Biophysicist Adam Abate, PhD, showed up seven months late to his new faculty position at UCSF with an unusual excuse: he was busy setting up the technology for a new company based on one of the 10 patents he had received as a postdoctoral scholar at Harvard University.
Five months later, the 31-year-old physicist-turned-bioengineer was ready to start a second company, applying the science of microfluidics – a combination of engineering, physics and the chemistry of fluids on a sub-millimeter scale – to creating low-cost cancer diagnostics. This time, though, he was on his own. He had no money to start it and no legal support, and as a faculty member, he couldn’t even call himself a chief executive officer to apply for funding to hire a real one.
“In your training as a postdoc, you learn a lot about science, but you don’t learn much about commercialization,” Abate said, noting that he was lucky to have studied under a business-savvy professor, who had pushed him to patent unique inventions. “Now, I’m a professor – I want to spend my time doing research and building my lab and teaching. Unless I was willing to spend 100 percent of my time on the company, I wouldn’t even know what to do to start it.”
Directly below him in his offices at UCSF’s Mission Bay campus sat Regis Kelly, PhD, and Douglas Crawford, PhD, whose mission as director of the UCSF-based California Institute for Quantitative Biosciences (QB3) is to make it the go-to place for helping startups “go from 0 to 30.”
Since its inception in 2000 as one of four UC institutes that aim to harness technology developed on campus to promote the California economy, QB3 has launched more than 40 companies through the QB3 Garages at UCSF and UC Berkeley, as well as the QB3/Mission Bay Innovation Center across from the UCSF Mission Bay campus. Those companies and other entrepreneurs on campus have benefited from a range of services and connections through the institute, including mentorship, lab space and seed funding.
For QB3, Abate was the perfect trial candidate for a program they were just launching for exactly this purpose, called the QB3 Startup in a Box. Aimed at tearing down the obstacles for University of California entrepreneurs, the program offers guidance and connections ranging from grant-writing to business accounts to legal consultations.
It specifically benefits researchers at the institute’s three UC campuses – UC Berkeley, Santa Cruz and San Francisco – and works in tandem with a growing number of efforts on those campuses to help translate the nation’s investment in science into real-world benefit.
“We’ve gone down this path before and can help scientists do this in a couple of weeks, when it might take months or be impossible on their own,” said Crawford, who is QB3’s associate director.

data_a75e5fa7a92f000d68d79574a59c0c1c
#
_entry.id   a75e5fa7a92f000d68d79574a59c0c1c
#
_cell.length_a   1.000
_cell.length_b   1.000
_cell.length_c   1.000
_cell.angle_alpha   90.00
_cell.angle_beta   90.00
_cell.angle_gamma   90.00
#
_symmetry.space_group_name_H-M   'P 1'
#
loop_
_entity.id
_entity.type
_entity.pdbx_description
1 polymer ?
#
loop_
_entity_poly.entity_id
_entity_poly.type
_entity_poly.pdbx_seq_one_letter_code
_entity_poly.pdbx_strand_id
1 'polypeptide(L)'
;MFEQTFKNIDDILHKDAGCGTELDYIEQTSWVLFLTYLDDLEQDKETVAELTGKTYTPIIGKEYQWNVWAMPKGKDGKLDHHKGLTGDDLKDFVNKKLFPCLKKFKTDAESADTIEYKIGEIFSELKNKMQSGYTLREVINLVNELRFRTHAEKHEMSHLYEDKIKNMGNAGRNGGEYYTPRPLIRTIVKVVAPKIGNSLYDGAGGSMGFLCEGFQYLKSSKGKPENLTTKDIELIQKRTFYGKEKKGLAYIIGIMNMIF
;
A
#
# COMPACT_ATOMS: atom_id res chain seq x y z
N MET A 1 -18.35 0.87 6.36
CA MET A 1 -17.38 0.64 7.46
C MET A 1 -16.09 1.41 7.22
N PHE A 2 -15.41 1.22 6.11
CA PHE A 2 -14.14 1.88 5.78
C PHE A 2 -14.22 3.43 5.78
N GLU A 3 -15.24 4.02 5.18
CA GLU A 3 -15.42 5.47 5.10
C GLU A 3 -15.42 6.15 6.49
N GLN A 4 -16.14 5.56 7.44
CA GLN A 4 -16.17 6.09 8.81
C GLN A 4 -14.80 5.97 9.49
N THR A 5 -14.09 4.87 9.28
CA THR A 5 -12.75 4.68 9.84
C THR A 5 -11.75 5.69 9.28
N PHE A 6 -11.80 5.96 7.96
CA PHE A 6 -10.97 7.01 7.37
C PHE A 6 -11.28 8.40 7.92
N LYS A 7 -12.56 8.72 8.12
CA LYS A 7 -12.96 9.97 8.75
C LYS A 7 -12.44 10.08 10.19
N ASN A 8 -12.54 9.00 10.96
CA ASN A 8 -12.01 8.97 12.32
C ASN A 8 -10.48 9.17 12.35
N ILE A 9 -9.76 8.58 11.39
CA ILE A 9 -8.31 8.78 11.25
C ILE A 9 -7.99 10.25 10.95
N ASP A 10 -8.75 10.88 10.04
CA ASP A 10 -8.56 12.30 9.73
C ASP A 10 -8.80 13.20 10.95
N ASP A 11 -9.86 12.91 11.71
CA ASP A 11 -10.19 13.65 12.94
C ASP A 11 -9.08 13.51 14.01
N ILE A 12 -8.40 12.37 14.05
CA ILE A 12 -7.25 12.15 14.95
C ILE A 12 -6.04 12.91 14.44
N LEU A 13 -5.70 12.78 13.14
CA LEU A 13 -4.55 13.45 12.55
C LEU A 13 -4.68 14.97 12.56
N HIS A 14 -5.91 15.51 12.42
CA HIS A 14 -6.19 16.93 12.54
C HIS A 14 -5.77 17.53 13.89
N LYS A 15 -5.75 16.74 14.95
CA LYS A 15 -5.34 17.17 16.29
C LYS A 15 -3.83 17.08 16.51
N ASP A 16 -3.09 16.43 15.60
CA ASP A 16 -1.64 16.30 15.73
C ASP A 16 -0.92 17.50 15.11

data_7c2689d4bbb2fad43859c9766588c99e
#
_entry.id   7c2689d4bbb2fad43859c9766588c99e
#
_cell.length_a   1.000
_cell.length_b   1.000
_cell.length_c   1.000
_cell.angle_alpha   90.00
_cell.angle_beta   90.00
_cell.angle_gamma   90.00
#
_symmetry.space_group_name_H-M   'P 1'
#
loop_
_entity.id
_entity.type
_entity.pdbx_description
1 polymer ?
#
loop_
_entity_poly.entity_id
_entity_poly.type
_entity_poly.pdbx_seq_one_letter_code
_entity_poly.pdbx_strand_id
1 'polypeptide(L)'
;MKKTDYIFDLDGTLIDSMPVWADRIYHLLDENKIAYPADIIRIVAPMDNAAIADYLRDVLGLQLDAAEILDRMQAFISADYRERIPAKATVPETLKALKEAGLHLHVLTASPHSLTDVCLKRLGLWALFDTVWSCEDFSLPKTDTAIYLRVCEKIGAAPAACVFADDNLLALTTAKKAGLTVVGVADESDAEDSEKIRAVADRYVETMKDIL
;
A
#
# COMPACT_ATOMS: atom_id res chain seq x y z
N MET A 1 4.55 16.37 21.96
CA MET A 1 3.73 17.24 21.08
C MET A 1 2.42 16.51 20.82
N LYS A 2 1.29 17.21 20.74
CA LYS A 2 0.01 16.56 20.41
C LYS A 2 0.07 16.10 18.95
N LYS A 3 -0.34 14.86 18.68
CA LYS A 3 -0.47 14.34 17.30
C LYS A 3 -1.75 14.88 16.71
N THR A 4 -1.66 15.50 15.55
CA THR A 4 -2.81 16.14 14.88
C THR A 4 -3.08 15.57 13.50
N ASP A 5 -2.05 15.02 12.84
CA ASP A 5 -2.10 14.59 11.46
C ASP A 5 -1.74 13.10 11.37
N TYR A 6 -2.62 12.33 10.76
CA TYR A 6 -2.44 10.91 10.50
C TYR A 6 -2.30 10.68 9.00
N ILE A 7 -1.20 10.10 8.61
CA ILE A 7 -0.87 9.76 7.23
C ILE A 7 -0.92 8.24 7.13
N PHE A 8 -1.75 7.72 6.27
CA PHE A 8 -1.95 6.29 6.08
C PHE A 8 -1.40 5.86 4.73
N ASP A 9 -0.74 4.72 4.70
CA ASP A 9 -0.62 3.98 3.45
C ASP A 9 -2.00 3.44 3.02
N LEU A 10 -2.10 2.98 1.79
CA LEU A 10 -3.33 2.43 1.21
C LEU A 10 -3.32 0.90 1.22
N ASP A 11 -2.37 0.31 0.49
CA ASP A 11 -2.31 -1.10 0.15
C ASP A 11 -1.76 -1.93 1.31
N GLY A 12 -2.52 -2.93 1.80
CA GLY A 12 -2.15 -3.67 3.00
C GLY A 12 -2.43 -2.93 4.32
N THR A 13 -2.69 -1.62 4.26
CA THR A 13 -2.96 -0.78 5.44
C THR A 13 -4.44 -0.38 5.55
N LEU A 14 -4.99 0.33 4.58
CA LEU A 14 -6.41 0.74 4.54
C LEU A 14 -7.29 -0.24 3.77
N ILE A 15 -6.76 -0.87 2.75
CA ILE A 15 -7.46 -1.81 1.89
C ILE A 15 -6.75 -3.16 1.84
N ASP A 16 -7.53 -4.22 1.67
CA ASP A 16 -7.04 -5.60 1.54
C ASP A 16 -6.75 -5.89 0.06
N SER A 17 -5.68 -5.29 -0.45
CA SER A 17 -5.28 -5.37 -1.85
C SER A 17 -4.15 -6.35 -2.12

Under the program, QB3 has partnered with four law firms and a bank, among them names that have become code-words for Silicon Valley startup success: Wilson Sonsini Goodrich & Rosati; Fenwick & West LLP; King & Spalding; Morgan Lewis, and Silicon Valley Bank. The partners offer their services on a pro bono basis, such as free business bank accounts and consulting on how to incorporate.
Abate, who is in the School of Pharmacy and the Department of Bioengineering & Therapeutic Sciences, said other professors kept telling him he needed to meet with Reg Kelly, who immediately told him he needed to meet with Crawford.
“Once I met Doug, it was like an avalanche,” Abate said. “They got me a bank and free legal support, connected me with the patent office, and put me in contact with a grant writer to help apply for a small business grant from the NIH.”
Crawford’s first question was whether Abate had applied for funding through the federal Small Business Innovation Research Program (SBIR), a federal program that offers $2 billion each year to small high-tech businesses.
“We frequently meet faculty members or postdocs with great ideas for companies, and invariably we ask whether they’ve filed for an SBIR, and they say, ‘what’s an SBIR?’” Crawford said. “Our goal is to turn all of these unknown elements of starting a company into a simple, straightforward process.”
The second question was, “Who could be your CEO so we can help you file for this grant?”
Together, Abate and the team at QB3 walked, step by step, through the process of creating his company, finding a CEO, building a small team, and filing for funding. Along the way, he met with professional grant writer Shauna Farr-Jones to start the nine-month process of filing for SBIR grants. Richard Hsu, at King & Spalding, helped him incorporate the company, and Silicon Valley Bank offered him a free business bank account. Now, QB3 is helping him assemble a team and get the counsel he needs to assess the technical risks the company might face.
The program is one step further in the effort that started in 2005, with the successful launch of the “QB3 Garage” – an incubator for UC startups that offered state-of-the-art laboratory and office facilities for startups. The program, which is down the hall from the QB3 offices in space paid for by private funds, offers small amounts of that space at the market rate, but allows entrepreneurs to lease as little as one-half of a lab bench at a time.
“As we find a barrier, we lower it,” Crawford said. “The first obstacle was space, so we started the Garage. That was a critical barrier. This is another one. We’re going to keep doing it until we’re the very best at starting up biotech companies, anywhere in the world.”
For more on QB3, visit www.qb3.org.
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Top photo by Cindy Chew